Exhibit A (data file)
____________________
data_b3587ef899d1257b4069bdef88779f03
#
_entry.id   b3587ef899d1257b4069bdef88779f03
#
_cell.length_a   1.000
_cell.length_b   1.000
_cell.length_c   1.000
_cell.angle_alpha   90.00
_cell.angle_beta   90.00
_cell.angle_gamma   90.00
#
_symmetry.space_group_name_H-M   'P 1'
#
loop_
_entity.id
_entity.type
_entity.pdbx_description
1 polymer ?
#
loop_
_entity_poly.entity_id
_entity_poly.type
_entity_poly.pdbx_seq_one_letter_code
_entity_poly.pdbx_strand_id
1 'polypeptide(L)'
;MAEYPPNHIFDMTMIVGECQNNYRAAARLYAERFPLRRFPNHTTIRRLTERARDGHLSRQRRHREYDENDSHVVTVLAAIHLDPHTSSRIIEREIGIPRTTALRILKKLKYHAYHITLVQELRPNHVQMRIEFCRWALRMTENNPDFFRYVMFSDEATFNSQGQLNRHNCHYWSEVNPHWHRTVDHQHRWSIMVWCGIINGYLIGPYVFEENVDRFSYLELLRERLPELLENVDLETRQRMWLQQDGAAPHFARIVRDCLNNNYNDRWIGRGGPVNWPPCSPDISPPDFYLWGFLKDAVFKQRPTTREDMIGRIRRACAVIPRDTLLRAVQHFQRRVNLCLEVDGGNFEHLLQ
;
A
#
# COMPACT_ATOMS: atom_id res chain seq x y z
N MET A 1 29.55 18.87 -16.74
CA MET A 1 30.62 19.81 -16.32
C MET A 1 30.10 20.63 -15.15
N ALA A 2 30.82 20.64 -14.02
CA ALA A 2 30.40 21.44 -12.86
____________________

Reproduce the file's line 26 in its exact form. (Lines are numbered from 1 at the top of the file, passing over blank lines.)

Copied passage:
;MAEYPPNHIFDMTMIVGECQNNYRAAARLYAERFPLRRFPNHTTIRRLTERARDGHLSRQRRHREYDENDSHVVTVLAAIHLDPHTSSRIIEREIGIPRTTALRILKKLKYHAYHITLVQELRPNHVQMRIEFCRWALRMTENNPDFFRYVMFSDEATFNSQGQLNRHNCHYWSEVNPHWHRTVDHQHRWSIMVWCGIINGYLIGPYVFEENVDRFSYLELLRERLPELLENVDLETRQRMWLQQDGAAPHFARIVRDCLNNNYNDRWIGRGGPVNWPPCSPDISPPDFYLWGFLKDAVFKQRPTTREDMIGRIRRACAVIPRDTLLRAVQHFQRRVNLCLEVDGGNFEHLLQ